'action' => 'local',
  'target' => 'page.php?utm_campaign=test',

The fields are:

  • cid – unique Adspect internal click ID, string (will be the same for both stages of click processing;)
  • ok – whether the click was determined legitimate, boolean;
  • js – whether JS fingerprinting code must be served, boolean (will always be false since JS fingerprinting happens before transfer of control to the user’s code);
  • action – action performed for the visitor, string (will normally be either local or noop);
  • target – target for the action performed (URL, file path, code), string.

Hidden URL Parameters

Sometimes it may be desirable to expose a URL parameter to Adspect but keep it hidden from everyone else otherwise. For instance, one may want to use a single stream across several ad campaigns, but attach a unique sub ID per campaign without physically entering it in ad URL. With reverse PHP integration, this is as simple as adding the desired parameter to the $_GET superglobal prior to calling Adspect code:

$_GET['subid'] = 'hidden';
require __DIR__ . '/filter.php';

In this example, Adspect will see URL parameters as if they actually contained subid=hidden.

JavaScript integration

JavaScript integration is meant to be used with third party services like Shopify, Blogspot, or Tilda, where you cannot upload custom PHP files to do PHP integration. Traffic flow is much like in reverse PHP integration: visitors come to the safe page first, then legitimate ones are displayed the money page whereas moderators and bots are left where they are.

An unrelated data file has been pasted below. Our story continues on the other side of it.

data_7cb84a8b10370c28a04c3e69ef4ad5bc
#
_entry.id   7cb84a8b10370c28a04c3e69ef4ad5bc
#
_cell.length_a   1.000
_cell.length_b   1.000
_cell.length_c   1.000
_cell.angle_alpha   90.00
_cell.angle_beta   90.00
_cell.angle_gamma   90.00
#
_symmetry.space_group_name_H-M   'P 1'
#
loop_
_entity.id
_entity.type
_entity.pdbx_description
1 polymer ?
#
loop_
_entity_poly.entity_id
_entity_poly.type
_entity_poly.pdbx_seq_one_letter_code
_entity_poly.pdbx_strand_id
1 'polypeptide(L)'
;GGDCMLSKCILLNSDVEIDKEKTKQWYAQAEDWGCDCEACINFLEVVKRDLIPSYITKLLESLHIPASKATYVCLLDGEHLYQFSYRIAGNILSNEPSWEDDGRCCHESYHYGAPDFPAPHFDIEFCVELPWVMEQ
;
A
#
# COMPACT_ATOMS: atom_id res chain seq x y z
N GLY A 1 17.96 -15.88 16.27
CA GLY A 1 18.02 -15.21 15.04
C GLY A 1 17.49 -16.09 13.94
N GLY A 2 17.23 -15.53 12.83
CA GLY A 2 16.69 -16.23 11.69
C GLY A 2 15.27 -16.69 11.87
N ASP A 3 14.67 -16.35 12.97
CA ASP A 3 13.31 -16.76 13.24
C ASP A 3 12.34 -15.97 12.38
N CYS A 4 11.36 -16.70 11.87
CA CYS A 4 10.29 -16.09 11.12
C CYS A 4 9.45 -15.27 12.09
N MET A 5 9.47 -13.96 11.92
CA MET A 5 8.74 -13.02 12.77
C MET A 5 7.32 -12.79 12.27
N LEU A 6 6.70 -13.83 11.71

JavaScript integrationTraffic flow chart

You will also need to download a PHP file called ajax.php and host it somewhere, but its final location does not matter as it will be linked into the safe page using a <script> HTML tag.

It is important to link ajax.php via HTTPS if the website you are integrating Adspect into also uses HTTPS (which is almost always the case.) Trying to link ajax.php to an HTTPS site via plain HTTP will result in mixed content error in most modern browsers, and cloaking will not work.

Like PHP integration, JavaScript integration also supports several modes of operation:

  • In JavaScript redirect mode, legitimate visitors as determined by our filters will be directed to the money page via JavaScript redirect using the location.replace() method, i.e. the URL in the address bar will change. This is the usual mode. If you don’t know what to choose, then go with JavaScript redirect.